The other thing you will notice that once you have removed the album from its cellophane wrapper, is that the album will not stay closed. This is most likely down to the cardboard that they have used to make it with. This is also something that should of been looked at more when designing and constructing the packaging to house it’s contents. Especially if you’re putting a product out at this price point.
One thing I thought I should mention regarding the cellophane wrapper it comes in. Is to be careful how you open it. Because in reality it’s quite easy to open without having to tear it apart, because on the back it’s got a sticky substance on the cellophane that you can easily enough peel back to open it. The sticky substance they also used is very durable so you will have no problem putting it back in the cellophane wrapper and resealing it.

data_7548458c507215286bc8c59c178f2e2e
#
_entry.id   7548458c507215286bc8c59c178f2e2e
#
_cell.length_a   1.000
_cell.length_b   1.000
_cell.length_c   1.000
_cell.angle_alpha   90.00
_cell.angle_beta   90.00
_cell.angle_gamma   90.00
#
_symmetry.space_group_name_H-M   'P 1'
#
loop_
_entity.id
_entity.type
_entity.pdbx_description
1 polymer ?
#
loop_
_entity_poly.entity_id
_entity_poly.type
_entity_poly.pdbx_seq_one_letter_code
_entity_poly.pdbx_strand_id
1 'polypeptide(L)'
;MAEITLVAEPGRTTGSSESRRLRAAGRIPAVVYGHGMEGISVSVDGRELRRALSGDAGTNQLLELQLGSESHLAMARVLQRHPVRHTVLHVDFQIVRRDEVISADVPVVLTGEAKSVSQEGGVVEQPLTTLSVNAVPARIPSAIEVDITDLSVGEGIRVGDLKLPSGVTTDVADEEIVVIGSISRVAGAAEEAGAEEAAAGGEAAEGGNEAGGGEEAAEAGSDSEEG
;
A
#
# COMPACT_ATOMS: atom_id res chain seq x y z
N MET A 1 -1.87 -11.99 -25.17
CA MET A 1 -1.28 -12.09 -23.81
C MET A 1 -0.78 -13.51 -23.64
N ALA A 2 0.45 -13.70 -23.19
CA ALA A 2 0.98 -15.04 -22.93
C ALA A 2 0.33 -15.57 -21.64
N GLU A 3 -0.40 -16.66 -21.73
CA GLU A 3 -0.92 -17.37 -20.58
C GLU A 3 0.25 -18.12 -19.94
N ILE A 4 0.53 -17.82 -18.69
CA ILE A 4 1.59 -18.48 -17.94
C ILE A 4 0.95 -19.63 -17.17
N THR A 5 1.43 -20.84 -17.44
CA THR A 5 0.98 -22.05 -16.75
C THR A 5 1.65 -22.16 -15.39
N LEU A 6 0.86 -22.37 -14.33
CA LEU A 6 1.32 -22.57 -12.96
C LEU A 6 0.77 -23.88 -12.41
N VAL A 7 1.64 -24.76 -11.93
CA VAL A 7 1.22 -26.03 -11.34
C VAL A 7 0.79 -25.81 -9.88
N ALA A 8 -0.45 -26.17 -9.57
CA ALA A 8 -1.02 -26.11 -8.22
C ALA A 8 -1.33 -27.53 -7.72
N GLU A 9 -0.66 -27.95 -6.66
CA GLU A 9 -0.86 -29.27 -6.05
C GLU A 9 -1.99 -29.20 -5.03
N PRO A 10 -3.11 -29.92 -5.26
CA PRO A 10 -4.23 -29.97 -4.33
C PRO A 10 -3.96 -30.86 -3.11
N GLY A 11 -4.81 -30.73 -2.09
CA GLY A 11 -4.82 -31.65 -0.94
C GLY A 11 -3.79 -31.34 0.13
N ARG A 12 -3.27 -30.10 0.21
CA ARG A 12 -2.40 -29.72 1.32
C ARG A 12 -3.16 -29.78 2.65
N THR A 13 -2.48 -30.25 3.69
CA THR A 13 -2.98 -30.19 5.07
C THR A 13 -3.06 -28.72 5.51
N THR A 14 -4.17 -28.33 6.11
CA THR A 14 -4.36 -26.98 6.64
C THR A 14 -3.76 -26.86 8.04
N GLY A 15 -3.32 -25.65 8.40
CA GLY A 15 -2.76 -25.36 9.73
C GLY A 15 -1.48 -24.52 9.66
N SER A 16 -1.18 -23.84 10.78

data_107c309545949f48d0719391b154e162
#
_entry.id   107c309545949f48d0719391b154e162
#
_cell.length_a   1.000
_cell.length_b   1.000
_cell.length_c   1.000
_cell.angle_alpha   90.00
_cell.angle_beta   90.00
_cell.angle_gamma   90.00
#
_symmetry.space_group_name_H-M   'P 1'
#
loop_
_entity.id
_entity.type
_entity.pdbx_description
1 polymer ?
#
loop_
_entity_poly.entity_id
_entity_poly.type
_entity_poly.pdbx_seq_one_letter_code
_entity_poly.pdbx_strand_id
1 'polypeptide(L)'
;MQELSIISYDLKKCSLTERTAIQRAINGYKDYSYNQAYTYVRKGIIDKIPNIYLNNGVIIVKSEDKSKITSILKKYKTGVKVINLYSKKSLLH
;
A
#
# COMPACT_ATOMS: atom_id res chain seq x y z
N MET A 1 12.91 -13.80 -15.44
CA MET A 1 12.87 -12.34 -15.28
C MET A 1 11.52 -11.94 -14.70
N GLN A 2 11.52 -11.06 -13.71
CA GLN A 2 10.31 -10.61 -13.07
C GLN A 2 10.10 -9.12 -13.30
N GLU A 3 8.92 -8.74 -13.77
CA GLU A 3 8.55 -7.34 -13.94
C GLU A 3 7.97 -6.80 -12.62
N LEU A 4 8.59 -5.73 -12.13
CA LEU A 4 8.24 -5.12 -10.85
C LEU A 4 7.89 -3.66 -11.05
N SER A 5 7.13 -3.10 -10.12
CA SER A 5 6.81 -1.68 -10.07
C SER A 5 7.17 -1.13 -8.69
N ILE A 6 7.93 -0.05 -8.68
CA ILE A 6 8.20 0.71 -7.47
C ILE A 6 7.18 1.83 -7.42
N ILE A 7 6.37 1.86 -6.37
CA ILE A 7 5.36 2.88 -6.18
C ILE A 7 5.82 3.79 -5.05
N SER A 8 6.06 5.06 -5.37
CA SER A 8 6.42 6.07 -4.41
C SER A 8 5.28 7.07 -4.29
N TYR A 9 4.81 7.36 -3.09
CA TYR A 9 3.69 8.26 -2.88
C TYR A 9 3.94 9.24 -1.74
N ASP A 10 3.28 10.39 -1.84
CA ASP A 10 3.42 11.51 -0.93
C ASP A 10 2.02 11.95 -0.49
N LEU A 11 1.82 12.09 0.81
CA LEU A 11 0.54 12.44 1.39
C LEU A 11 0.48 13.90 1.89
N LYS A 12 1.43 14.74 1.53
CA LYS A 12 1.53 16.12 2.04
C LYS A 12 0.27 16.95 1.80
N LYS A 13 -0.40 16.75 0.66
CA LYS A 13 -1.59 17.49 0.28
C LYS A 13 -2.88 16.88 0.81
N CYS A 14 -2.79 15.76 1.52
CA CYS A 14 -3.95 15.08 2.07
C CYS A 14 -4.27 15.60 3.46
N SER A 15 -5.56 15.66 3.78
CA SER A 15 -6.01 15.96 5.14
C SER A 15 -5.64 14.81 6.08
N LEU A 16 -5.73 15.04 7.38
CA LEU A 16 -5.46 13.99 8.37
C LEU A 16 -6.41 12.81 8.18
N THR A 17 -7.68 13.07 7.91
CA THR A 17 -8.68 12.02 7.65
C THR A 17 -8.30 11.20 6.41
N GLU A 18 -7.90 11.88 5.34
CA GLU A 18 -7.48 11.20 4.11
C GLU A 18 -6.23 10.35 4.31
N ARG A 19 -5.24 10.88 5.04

This is quite a good thing to be honest cause with this sort of cellophane wrapper you can use it to protect the cardboard cover from dust and dirt. To be honest I wished they made those PVC covers you could buy to protect your vinyl albums years ago. I always brought them to protect my album’s years ago and it was well worth spending that bit extra to do so.
The fact that these days most CD’s are now being released in cardboard packages instead of plastic jewel cases, you would of thought by now that some company would of come up with the idea to make those PVC protective covers for CD’s. I have checked everywhere and nobody is. You can however buy the same cellophane wrappers this disc comes with though. But personally it’s perhaps not as practical as those PVC covers that they made for vinyl album’s and they do not fit as snug.